Hong Kong Hang Seng Index ( HSI ) increased by 0.1%. The Chinese Shanghai Composite Index ( SHCOMP ) increased 0.4%. Japan's Nikkei ( N225 ) gained 0.4%. South Korea Kospi ( KOSPI ) advanced by 0.7%.
Monday marked the first day of trading for the region, as the People's Bank of China said on Friday it would reduce the amount of cash that banks need to keep in reserve, which could allocate 900 billion yuan ($ 126 billion) to long term lending. The central bank has indicated that it can take more steps to stimulate the economy.
The Chinese economy continues to show signs of weakness. Exports unexpectedly shrunk by 1
% last month, according to figures released over the weekend. Reuters surveyed expected those numbers to rise.
Exports in August to the United States decreased by 16% compared to a year ago. The country is locked in a trade war with the United States.
Elsewhere in the region, Japan revealed that its economy is growing slower than projected in the second quarter. The country revises GDP growth to 1.3% for the quarter compared to 1.8% originally estimated, according to figures released by the cabinet.
The Central Bank of Japan meets next week. Japan's interest rates are already very low and investors are looking at whether the central bank will ease its monetary policy even further in the future.
"Traders … rely on the pillars of monetary policymakers' support." wrote Stephen Ines, market strategist for Asia Pacific at AxiTrader, in a report Monday. He added that expectations for central bankers were high to take steps to support their economies.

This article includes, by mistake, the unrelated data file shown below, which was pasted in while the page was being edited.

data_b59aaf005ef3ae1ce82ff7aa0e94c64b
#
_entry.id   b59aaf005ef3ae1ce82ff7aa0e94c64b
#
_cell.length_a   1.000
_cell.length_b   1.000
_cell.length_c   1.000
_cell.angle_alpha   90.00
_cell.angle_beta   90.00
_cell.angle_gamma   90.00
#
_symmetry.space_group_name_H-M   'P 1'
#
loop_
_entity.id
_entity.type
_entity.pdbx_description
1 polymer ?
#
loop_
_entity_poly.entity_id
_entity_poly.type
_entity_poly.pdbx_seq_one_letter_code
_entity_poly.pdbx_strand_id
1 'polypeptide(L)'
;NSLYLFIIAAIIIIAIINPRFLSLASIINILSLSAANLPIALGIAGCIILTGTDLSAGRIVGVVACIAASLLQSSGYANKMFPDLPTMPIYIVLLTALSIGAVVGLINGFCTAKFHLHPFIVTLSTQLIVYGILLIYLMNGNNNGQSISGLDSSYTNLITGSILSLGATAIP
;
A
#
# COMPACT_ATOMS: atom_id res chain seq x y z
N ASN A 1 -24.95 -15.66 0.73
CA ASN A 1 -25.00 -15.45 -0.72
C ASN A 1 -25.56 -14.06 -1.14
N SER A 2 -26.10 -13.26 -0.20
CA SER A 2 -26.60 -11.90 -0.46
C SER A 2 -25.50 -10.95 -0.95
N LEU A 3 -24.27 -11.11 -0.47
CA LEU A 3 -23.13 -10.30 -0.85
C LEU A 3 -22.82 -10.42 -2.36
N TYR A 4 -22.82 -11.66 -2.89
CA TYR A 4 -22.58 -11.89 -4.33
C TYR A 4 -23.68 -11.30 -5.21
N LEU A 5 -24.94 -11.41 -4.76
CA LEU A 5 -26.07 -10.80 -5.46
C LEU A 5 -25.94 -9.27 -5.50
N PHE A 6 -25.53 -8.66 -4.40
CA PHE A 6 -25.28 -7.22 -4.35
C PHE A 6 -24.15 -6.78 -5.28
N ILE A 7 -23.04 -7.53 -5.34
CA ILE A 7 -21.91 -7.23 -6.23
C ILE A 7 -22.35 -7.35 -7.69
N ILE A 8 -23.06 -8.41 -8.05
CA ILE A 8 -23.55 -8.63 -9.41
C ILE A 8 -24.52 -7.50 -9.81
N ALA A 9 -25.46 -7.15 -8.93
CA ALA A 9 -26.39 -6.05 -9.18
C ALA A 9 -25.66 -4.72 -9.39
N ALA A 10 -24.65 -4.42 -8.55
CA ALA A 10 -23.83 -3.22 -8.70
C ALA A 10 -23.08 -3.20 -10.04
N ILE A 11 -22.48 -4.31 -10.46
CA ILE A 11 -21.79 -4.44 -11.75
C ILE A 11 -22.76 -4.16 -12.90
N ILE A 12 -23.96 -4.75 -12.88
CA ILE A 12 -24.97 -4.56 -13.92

Investors also expect a political decision by the European Central Bank on Thursday, Innes writes.
Meanwhile, the Federal Reserve holds its meeting in September next week. President Jerome Powell on Friday reiterated his promise to do what is necessary to keep the US economy growing – comments that are seen as a signal that policymakers may cut interest rates again.
Separately, China's foreign exchange reserves – currently over $ 3.1 trillion – rose $ 3.5 billion in August, an unexpected jump. Analysts surveyed by Reuters predicted that this amount would fall.
The Global Times, China's state-run media agency, said on Sunday it could give the country "more freedom of freedom" in its ongoing trade war with the United States.